- Prioritize progressive overload. Progressive overload means gradually increasing the weight you lift over time. This puts a strain on your muscles and triggers adaptations that lead to increased strength.
- Limit the number of reps. Keep reps in the 1-6 range to focus on strength development. Higher reps are better suited for building muscle endurance and size.
- Train with low volume. A lower volume of total work (sets x reps) can help you focus on strength development. Keep the total number of sets for each exercise to 3-5.
Try this workout plan for this fitness goal: The 3-week Super-3 strength-building workout plan
Raw power fitness goals
- Include plyometric exercises. These are high-intensity, explosive movements that can help improve power. Examples include box jumps, medicine ball slams, and plyometric push-ups.
- Incorporate Olympic weightlifting movements. Snatches, cleans and jerks are some of the best exercises to train for power as they are multi-joint movements that involve a lot of explosive strength.
- Focus on high-velocity movements. Instead of lifting heavy weights with slow and controlled movements, try to lift lighter weights as fast as possible to increase power.
- Use resistance bands. Resistance bands provide variable resistance, meaning that the resistance increases as you stretch the band. This type of resistance can help improve power.
- Incorporate explosive movements into your workout routine: Incorporating exercises like jump squats, jump lunges, and jump shrugs can help improve your power.
- Use unstable surfaces. Training on unstable surfaces like balance boards and BOSU balls can challenge your body to generate power to maintain balance, resulting in improved power.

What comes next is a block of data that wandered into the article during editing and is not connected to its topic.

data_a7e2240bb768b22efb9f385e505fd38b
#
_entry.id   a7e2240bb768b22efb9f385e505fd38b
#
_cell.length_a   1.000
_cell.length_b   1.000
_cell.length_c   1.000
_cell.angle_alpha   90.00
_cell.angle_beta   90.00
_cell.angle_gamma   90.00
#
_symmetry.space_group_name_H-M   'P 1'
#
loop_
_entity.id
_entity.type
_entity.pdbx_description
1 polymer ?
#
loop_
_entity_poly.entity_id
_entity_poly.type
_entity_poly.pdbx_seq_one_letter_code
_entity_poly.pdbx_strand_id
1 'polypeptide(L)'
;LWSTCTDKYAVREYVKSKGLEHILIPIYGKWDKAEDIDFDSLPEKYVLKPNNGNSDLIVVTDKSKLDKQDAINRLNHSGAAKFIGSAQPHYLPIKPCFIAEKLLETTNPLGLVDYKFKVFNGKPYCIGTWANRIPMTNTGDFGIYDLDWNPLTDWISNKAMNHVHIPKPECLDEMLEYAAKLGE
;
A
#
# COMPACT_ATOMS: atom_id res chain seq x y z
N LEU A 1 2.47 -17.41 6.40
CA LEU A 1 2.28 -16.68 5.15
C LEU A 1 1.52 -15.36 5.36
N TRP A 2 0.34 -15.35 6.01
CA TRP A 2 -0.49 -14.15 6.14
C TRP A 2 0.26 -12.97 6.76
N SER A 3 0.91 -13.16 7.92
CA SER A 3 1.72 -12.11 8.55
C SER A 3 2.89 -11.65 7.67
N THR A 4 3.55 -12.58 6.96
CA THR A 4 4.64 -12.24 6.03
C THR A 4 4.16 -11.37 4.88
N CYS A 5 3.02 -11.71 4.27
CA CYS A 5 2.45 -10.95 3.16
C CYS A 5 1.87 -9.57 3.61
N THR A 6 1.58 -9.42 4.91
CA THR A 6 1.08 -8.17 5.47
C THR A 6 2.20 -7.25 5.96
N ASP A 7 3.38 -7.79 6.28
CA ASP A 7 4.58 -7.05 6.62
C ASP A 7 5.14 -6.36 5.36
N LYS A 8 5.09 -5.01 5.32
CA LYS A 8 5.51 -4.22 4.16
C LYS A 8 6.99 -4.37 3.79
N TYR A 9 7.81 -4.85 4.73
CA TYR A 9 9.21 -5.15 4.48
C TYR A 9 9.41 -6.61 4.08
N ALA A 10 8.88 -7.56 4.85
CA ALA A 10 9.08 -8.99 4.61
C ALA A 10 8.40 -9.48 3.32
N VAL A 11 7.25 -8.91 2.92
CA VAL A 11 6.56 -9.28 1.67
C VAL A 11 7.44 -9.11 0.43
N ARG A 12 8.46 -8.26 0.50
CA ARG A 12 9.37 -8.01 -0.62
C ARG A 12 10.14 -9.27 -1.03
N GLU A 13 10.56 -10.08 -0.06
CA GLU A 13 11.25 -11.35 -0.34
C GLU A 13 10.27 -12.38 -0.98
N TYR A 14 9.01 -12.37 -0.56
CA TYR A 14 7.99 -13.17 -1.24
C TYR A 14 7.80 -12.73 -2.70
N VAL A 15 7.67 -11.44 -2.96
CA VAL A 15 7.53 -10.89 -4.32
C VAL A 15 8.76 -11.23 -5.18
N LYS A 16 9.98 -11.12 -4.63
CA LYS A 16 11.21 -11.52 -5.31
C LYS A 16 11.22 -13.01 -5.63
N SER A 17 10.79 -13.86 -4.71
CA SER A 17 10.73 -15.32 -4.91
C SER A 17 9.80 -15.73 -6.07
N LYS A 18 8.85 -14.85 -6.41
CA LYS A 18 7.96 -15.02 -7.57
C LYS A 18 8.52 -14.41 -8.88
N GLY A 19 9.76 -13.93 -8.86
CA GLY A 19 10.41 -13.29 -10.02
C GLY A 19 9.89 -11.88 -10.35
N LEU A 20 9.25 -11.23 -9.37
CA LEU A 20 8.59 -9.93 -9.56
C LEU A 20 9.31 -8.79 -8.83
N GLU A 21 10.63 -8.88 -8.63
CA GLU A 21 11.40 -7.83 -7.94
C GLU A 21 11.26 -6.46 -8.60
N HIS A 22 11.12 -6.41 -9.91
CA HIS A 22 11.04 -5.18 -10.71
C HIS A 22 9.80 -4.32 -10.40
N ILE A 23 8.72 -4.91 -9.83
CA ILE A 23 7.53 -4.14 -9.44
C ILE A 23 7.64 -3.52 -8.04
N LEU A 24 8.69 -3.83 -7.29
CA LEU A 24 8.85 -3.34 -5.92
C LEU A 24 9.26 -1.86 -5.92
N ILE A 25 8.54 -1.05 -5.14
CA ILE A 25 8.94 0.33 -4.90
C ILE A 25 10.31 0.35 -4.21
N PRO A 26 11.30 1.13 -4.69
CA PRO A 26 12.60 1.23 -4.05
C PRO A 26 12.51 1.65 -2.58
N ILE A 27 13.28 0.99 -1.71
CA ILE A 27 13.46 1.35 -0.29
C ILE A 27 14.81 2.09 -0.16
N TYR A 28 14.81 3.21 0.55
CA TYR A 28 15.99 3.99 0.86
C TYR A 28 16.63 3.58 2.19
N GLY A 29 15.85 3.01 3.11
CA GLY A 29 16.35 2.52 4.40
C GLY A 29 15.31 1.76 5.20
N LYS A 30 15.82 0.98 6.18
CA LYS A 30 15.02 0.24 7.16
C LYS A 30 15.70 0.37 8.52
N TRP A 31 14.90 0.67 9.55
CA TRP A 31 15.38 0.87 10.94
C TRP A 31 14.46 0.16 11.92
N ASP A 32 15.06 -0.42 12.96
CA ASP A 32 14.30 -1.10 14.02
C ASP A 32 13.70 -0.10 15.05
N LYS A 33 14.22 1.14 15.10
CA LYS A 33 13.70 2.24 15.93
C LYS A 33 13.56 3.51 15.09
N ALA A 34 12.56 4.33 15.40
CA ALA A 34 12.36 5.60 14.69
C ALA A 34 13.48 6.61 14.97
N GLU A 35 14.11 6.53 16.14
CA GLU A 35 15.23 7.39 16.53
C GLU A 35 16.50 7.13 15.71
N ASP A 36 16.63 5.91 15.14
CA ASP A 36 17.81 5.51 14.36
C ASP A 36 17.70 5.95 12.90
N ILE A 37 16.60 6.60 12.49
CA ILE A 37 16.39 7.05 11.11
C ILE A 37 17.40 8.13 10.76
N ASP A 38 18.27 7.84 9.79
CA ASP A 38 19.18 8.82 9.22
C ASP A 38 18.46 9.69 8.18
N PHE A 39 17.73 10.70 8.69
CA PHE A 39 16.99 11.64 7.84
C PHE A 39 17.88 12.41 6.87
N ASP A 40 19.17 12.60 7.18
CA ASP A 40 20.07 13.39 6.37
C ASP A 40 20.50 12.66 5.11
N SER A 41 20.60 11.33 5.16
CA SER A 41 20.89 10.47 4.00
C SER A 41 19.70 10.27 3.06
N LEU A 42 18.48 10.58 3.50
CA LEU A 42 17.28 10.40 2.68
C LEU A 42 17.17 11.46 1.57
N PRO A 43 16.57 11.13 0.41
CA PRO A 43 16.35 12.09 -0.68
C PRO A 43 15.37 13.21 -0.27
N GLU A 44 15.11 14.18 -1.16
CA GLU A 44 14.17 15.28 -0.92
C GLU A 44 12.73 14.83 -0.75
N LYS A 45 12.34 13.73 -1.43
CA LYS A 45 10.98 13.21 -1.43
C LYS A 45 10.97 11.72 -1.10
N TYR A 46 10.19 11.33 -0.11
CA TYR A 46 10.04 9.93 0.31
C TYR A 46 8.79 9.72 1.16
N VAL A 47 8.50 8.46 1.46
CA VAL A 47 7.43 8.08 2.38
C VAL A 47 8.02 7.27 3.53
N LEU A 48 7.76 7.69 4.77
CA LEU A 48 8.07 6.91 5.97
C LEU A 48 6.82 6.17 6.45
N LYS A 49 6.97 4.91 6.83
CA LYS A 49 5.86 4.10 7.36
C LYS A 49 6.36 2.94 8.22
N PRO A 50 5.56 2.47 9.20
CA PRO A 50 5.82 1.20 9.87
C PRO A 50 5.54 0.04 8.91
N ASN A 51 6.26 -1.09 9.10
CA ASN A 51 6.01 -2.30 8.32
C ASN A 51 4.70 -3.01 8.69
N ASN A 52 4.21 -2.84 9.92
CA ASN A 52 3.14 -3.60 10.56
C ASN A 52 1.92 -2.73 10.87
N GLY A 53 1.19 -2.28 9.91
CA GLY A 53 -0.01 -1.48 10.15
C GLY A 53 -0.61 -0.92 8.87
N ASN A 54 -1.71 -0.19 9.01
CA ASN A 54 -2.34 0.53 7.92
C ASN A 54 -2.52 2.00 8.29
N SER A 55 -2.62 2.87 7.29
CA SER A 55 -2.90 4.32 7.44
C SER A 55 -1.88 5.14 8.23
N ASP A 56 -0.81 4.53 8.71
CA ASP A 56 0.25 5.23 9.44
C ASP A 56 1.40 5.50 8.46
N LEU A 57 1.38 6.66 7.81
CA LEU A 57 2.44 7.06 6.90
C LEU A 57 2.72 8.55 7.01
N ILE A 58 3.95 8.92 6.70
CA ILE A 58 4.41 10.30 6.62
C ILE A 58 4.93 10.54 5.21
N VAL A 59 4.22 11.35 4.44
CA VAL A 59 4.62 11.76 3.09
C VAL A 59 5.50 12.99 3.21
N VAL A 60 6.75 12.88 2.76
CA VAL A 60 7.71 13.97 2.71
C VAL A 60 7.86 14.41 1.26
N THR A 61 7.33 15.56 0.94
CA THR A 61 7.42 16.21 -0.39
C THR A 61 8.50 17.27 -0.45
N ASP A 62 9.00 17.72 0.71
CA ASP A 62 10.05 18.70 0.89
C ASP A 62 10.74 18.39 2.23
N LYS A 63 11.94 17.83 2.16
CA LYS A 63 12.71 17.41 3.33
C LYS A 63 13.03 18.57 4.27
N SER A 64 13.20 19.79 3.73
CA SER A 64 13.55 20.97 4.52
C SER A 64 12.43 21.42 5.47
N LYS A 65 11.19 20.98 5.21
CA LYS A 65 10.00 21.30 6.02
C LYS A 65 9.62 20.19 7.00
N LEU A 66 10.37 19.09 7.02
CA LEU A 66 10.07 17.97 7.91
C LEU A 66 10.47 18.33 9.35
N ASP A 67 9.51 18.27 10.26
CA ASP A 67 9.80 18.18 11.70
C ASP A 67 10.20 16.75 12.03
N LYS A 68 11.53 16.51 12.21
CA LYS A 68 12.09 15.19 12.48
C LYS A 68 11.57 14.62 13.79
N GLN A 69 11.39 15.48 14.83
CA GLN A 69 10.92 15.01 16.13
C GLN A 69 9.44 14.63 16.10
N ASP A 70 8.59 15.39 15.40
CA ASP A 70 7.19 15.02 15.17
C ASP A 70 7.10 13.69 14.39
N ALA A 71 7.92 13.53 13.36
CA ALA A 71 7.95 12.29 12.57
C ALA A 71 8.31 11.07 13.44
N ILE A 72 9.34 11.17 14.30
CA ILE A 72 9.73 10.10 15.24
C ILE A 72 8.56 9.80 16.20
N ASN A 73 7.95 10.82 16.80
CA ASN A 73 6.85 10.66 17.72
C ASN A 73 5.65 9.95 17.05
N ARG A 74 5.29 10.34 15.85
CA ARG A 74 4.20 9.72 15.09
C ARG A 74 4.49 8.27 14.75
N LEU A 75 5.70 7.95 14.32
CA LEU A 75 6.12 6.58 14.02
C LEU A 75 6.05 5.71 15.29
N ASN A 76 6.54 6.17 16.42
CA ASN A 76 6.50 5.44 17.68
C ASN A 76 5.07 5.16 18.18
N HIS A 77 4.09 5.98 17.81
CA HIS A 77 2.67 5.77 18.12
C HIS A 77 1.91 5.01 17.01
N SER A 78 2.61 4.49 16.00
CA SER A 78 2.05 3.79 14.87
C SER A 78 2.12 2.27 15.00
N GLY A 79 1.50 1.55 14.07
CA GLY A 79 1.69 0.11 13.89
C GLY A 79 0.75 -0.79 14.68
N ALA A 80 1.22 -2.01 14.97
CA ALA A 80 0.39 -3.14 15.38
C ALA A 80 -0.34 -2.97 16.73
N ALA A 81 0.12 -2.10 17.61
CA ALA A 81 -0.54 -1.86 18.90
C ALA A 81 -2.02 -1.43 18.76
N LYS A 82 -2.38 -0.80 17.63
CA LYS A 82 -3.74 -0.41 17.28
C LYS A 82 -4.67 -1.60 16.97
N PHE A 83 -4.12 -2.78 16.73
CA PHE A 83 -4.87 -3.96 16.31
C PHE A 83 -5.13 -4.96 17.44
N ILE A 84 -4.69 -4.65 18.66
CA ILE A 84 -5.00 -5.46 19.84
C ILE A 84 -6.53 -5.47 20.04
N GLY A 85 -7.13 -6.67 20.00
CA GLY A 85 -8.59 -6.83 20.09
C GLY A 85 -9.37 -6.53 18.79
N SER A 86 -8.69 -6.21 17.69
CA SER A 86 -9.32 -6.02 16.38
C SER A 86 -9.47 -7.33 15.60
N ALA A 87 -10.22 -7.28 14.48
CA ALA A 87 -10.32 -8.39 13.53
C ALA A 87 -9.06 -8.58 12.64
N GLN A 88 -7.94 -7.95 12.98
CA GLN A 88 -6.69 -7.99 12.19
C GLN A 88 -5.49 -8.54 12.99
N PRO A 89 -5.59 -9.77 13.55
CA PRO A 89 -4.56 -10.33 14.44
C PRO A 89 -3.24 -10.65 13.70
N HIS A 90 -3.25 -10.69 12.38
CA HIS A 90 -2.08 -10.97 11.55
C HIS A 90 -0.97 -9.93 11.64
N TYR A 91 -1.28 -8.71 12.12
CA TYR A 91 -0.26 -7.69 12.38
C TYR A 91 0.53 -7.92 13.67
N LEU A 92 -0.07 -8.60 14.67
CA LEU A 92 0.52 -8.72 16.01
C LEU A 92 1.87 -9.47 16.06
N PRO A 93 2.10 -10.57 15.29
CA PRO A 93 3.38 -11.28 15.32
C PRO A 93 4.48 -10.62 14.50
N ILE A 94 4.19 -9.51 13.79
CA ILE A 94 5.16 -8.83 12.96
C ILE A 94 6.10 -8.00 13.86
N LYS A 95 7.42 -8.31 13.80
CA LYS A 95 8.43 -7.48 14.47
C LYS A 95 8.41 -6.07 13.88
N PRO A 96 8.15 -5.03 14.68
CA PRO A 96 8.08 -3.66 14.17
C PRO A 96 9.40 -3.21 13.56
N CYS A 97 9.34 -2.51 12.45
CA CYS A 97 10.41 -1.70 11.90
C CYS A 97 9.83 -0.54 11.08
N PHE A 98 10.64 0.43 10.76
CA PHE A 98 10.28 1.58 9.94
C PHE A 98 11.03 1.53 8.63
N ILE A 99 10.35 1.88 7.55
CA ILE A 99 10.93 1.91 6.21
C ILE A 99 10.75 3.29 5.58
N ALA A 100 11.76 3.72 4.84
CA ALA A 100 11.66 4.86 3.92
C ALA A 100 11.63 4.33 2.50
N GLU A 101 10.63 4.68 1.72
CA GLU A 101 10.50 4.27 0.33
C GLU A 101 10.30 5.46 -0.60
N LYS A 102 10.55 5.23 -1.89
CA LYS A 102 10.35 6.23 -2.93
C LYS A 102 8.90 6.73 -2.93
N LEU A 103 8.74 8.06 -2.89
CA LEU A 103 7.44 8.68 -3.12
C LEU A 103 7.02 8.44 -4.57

- Improve your speed and agility. Improving your speed and agility can help increase your power. Incorporate drills that focus on quickness, such as sprints, ladder drills, and agility cones into your training routine.
Try this workout plan for this fitness goal: The Athletic Power workout plan
Endurance fitness goals
- Lean into cardio exercises. Incorporate regular cardio exercises into your routine, such as running, cycling, or rowing, to improve your cardiovascular endurance.
- Increase volume gradually. To build endurance, gradually increase the volume of your workouts over time. This will help you avoid injury and allow your body to adapt to the increased demands you’re placing on it.
- Interval train. Interval training, which alternates periods of high-intensity exercise with periods of rest or low-intensity exercise, can help improve endurance.
Try this workout plan for this fitness goal: 30 Days to Beast: How to train for a 21K endurance race
What Is the Interference Effect — And How Does it Affect the Results of Your Fitness Goals?
The interference effect refers to the phenomenon where training for two distinct physical abilities can negatively impact the improvement of either ability, compared to if the same amount of training were dedicated to only one ability. For example, training for both strength and endurance at the same time may not lead to significant improvement in either compared to if a person were to only train for strength or only endurance, as the demands of the two types of training can interfere with each other and limit progress in each. This is why it is often said that it can be difficult to be a strength and endurance athlete at the same time.
It can be difficult, but it can 100% be done. Get a coach or get on a program.
Looking for a new training program to follow? Check out our 35+ free workout plans based on different goals and ability levels. Tell us what your fitness goals are. Follow us on Instagram (@humanfitproject)!